Vanessa Hall – University of Copenhagen

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Stem cells – basic concepts, disease modelling and lasting therapies

Vanessa Hall

Associate Professor

University of Copenhagen
Department of Veterinary and Animal Sciences
Grønnegårdsvej 7
1870 Frederiksberg C

E-mail: vh@sund.ku.dk
Phone: (+45) 3533 2512

In 2006, Vanessa was appointed as postdoctoral researcher at Lund University in Sweden, and performed reprogramming of mouse adult stem cells. In 2007, she continued a postdoctoral research position at the University of Copenhagen, Denmark to work on porcine embryonic stem cells and, in 2010, she was appointed as Assistant Professor at the University of Copenhagen to continue her interests in porcine stem cell research.

In 2014, she was then appointed as Associate Professor in Anatomy, where she continues her research now in the Department of Veterinary and Animal Sciences, Faculty of Health and Medical Sciences, University of Copenhagen.

Vanessa Hall’s current primary interests is on modelling Alzheimer’s disease (AD) using induced pluripotent stem cells (iPSCs). She is currently working on two stem cell-related projects. The first includes determining novel mechanisms related to AD in human AD-derived induced pluripotent stem cells. Here she is investigating the role of the nucleolus in the disease and how nucleolar dysfunction may be contributing to the pathology. The second project is focused on making more disease-relevant cell types in the dish for studying AD. In particular, she is interested in producing stellate cells in a dish from iPSCs, which display AD pathology much earlier than other cell types in the brain. In order to gain more information on the growth factors required to produce stellate cells from iPSCs, she is characterizing the entorhinal cortex from the developing pig fetal brain. She has also recently established a neural stem cell model in a pig model of AD.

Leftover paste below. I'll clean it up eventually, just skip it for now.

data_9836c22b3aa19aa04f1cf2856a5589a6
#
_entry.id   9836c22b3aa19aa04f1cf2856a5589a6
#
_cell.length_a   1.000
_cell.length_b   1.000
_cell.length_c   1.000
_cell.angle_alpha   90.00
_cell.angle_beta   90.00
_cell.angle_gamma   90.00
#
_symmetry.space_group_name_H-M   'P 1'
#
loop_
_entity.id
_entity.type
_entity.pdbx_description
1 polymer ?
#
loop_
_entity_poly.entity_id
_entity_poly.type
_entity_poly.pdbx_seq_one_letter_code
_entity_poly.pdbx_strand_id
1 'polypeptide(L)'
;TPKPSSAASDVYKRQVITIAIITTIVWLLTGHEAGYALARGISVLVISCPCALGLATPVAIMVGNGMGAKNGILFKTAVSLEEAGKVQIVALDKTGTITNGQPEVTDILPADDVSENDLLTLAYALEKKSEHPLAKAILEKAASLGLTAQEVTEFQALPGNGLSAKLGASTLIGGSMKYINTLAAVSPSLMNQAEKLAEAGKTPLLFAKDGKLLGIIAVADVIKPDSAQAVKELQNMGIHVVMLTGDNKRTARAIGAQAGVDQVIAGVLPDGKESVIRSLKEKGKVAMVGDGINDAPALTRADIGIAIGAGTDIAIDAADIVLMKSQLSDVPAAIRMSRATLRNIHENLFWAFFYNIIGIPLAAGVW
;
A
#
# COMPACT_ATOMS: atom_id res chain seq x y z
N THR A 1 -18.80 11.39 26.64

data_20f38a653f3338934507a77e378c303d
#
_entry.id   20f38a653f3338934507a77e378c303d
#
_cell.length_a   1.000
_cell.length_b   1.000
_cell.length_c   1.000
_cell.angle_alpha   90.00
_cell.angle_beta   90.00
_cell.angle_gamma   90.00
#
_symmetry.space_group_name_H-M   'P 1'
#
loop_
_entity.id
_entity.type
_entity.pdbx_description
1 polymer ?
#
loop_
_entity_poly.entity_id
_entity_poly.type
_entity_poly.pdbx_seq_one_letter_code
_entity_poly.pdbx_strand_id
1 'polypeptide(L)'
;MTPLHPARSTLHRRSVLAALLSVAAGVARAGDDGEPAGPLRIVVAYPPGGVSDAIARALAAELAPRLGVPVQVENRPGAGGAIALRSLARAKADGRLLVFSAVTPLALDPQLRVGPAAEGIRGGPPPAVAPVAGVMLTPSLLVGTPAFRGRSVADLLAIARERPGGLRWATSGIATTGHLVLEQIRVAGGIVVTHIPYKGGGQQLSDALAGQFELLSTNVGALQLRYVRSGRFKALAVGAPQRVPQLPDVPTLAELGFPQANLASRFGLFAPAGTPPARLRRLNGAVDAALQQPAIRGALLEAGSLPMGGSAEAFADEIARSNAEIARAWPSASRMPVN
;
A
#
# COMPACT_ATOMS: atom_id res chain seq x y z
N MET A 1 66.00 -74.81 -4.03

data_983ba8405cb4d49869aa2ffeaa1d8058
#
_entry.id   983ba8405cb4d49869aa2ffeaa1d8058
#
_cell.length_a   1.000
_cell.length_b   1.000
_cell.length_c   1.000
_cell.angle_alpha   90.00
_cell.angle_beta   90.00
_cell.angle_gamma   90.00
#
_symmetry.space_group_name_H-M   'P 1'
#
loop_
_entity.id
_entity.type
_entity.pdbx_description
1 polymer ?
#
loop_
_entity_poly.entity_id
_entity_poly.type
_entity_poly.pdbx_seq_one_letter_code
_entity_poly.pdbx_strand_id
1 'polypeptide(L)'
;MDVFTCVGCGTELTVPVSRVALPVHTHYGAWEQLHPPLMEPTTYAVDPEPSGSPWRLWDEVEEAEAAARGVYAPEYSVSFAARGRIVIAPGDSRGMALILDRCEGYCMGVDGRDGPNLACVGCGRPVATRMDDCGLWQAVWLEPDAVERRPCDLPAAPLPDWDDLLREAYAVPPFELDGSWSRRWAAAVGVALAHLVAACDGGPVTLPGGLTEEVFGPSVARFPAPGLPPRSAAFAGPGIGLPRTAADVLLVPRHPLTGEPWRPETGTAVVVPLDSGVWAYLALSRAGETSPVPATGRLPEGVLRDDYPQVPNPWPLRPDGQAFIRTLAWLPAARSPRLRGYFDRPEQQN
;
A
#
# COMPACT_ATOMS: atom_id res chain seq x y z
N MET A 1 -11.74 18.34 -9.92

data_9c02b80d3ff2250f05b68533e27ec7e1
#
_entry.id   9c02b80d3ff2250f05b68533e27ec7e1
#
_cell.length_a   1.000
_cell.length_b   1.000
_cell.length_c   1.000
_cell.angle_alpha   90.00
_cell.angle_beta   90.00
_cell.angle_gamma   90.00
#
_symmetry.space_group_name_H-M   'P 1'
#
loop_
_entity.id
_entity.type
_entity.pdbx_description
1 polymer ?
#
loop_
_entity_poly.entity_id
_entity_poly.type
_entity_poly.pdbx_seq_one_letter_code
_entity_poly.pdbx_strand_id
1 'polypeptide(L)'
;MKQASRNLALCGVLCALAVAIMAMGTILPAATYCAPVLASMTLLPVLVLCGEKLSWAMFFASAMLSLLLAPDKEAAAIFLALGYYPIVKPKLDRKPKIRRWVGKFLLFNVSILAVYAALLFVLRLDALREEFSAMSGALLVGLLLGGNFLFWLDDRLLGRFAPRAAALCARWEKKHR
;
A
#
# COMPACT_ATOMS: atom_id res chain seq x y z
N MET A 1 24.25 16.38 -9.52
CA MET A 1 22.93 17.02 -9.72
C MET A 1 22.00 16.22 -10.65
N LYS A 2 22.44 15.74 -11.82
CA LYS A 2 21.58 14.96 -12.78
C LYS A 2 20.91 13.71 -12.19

Vanessa has attracted local funding for her research projects and was awarded the Sapere Aude Elite Award in 2010. She has international relations with groups including, the Norwegian Research School in Neuroscience, Norway and Lund University, in Sweden. Furthermore she has authored more than 45 refereed international publications.